This sweet story of love lost and love found makes for delightful reading.
Lalae Mozie’s novel about first love and true family, Always Will, is a lovely story. Fun and interesting characters, an always-developing plot, and good organization keep the momentum pushing ahead.
Kennedy Shaver is thirty years old and is a nanny to a family of girls she has dubbed “the Five.” These girls are the family she never had, since she grew up rich with mostly absent parents, attended to by servants and, at best, disrespected by her younger sister. One night, after talking in her sleep about her ninth-grade boyfriend Theo, the Five convince her to tell them the story about her first love, and how she lost him.
Fourteen-year-old Mozie enjoys reading and writing, and this is her second published book. She has created amazingly likable characters: Kennedy stands out as a confident woman who wasn’t always that way, and the book shows (doesn’t tell) the circumstances that made her so. Each of the Five, though secondary characters, has a distinct personality: Stephanie is the baby at seven years old, Kameron is a know-it-all, Ali is impatient, Lauren is a bookworm, and Kelsey is “the best behaved child. Being the middle child, she kind of had to be to keep the family from falling apart, and she did it perfectly.”
The author does an excellent job of communicating through dialogue. She also does it with humor. The scenes play like a movie:
“Omigosh. Sorry.” I stood up then helped him up. “Wait, you freaked out?”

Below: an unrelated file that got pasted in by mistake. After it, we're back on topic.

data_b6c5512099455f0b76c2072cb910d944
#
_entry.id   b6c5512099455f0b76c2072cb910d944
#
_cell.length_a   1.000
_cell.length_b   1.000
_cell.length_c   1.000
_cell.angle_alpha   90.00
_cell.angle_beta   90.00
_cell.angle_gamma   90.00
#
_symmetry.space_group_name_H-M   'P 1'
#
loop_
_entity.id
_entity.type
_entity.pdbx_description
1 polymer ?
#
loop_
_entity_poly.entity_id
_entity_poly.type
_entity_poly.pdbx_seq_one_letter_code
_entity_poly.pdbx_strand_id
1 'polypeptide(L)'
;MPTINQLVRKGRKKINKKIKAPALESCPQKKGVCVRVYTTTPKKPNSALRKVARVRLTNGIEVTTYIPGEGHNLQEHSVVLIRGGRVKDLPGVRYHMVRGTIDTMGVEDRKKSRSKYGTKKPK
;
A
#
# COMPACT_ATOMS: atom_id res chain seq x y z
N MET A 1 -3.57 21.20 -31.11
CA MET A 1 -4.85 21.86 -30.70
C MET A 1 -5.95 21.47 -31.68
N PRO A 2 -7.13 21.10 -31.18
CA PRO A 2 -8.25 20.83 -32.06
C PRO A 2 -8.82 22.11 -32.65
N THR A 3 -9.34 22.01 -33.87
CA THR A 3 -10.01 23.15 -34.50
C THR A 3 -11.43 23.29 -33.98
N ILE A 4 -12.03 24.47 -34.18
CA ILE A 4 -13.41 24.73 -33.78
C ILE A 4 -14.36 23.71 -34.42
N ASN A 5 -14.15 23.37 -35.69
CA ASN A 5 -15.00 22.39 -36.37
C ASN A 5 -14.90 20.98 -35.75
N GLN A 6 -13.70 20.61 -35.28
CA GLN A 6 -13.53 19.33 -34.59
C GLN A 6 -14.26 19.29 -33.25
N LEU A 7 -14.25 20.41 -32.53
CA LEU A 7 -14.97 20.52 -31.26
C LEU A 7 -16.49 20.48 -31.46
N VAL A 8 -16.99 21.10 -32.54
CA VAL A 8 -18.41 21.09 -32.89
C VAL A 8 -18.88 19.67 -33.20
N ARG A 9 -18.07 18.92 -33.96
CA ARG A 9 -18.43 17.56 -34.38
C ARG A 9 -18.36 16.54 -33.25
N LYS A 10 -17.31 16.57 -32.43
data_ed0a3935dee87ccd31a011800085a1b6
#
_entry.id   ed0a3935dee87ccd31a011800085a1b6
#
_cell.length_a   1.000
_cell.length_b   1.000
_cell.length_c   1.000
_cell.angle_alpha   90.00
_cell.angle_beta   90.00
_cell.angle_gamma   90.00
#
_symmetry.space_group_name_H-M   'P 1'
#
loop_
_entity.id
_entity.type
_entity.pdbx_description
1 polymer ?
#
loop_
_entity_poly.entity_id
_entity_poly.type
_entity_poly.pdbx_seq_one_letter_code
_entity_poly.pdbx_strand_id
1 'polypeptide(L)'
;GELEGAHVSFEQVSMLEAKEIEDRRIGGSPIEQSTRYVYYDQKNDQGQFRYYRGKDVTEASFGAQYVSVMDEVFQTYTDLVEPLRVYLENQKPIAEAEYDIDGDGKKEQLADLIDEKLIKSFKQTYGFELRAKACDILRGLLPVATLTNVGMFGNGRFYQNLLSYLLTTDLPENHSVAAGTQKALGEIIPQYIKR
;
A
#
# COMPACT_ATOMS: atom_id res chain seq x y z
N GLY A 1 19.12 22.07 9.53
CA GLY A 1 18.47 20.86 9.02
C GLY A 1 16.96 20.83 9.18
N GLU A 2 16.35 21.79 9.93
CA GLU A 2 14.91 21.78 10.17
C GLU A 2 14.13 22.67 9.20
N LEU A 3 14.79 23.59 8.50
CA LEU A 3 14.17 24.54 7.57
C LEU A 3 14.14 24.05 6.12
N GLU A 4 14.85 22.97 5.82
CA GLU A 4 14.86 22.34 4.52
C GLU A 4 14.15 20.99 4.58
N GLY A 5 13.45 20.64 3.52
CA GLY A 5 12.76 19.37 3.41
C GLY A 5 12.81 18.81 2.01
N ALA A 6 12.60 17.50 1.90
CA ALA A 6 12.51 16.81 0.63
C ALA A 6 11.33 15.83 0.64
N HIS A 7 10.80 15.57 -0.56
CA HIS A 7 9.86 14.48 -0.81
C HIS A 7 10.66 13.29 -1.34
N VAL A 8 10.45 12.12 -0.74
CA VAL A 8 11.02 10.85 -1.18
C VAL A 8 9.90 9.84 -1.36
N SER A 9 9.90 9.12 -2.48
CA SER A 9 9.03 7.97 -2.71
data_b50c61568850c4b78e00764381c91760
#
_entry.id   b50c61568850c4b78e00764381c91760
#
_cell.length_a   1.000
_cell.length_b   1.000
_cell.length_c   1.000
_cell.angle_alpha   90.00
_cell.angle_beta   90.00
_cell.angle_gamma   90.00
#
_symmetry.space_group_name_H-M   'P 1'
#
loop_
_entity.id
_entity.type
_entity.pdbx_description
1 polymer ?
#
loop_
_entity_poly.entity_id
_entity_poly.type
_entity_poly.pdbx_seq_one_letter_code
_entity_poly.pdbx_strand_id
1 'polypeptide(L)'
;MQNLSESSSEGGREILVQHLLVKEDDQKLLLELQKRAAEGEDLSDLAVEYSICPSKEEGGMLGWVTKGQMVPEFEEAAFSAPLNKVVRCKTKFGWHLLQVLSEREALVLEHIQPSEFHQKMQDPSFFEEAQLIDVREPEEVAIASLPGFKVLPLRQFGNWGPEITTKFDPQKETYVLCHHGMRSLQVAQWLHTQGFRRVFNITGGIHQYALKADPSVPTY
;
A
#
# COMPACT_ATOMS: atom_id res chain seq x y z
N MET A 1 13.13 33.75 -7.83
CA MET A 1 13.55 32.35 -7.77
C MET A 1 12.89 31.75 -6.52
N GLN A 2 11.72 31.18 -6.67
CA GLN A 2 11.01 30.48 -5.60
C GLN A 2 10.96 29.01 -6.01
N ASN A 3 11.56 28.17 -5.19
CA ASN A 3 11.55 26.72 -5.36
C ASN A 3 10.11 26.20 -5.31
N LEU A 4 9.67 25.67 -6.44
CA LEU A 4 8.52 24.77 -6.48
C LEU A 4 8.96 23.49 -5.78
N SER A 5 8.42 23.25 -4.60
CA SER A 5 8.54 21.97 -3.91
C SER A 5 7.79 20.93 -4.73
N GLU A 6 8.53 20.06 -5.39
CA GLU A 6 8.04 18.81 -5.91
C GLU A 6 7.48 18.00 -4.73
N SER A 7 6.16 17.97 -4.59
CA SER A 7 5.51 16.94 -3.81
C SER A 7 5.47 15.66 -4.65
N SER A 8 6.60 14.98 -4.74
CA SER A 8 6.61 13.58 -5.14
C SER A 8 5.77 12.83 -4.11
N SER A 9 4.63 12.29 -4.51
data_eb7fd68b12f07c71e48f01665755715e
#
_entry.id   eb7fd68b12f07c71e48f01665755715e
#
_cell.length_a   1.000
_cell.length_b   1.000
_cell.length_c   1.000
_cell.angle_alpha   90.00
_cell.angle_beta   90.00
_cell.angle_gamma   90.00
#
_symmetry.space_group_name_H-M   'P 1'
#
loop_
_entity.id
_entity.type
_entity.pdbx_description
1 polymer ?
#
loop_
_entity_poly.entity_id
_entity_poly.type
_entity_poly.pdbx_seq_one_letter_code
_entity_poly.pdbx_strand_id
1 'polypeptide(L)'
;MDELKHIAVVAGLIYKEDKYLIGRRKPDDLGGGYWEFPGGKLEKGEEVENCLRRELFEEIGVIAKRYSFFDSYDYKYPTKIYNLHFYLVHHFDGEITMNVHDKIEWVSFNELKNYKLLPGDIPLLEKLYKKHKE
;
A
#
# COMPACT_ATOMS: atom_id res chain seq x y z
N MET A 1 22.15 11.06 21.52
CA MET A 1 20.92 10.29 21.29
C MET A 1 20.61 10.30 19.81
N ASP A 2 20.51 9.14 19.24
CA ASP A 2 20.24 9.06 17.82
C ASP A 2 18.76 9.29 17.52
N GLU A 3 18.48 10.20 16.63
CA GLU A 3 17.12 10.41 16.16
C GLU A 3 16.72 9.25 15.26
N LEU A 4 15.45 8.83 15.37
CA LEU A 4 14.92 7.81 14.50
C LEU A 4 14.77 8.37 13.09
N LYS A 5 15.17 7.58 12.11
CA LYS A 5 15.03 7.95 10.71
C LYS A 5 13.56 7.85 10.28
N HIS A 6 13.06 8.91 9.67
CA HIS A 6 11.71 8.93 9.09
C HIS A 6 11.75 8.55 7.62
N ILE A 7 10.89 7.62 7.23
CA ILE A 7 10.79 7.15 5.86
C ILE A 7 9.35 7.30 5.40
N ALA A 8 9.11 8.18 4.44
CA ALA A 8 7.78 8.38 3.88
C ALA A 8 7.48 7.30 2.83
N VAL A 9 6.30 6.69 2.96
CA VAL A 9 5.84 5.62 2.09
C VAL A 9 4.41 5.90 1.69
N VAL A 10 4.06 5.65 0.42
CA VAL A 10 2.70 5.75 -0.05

“Yeah,” he said, blushing as red as a tomato.
“That’s actually kinda cute,” I replied.
The book is well organized, with Kennedy telling the story of her first love in parts, interrupted by meals, sleep, and the Five. Doing so propels the plot forward, usually leaving the end of each part on a bit of a cliffhanger. When Kennedy leaves the family, one wonders what has become of her first love, the family, and Shannon, the man she fell in love with but left in pursuit of becoming a bestselling author.
At times the characters’ emotions turn quickly, and more explanation or development as to why their feelings have changed would be useful. Also, when Kennedy is telling her story, she talks of her fourteen-year-old self using an iPad mini and texting, technology that wouldn’t have been around sixteen years ago, when the story Kennedy’s telling takes place. Is the book set in the future? The temporal setting is slightly confusing, only for this reason.
An amazing story of first love lost and first love found, Always Will delights the senses without overpowering them. Scene after genuine scene plays out, creating a truly delightful book.
Disclosure: This article is not an endorsement, but a review. The author of this book provided free copies of the book and paid a small fee to have their book reviewed by a professional reviewer. Foreword Reviews and Clarion Reviews make no guarantee that the author will receive a positive review. Foreword Magazine, Inc. is disclosing this in accordance with the Federal Trade Commission’s 16 CFR, Part 255.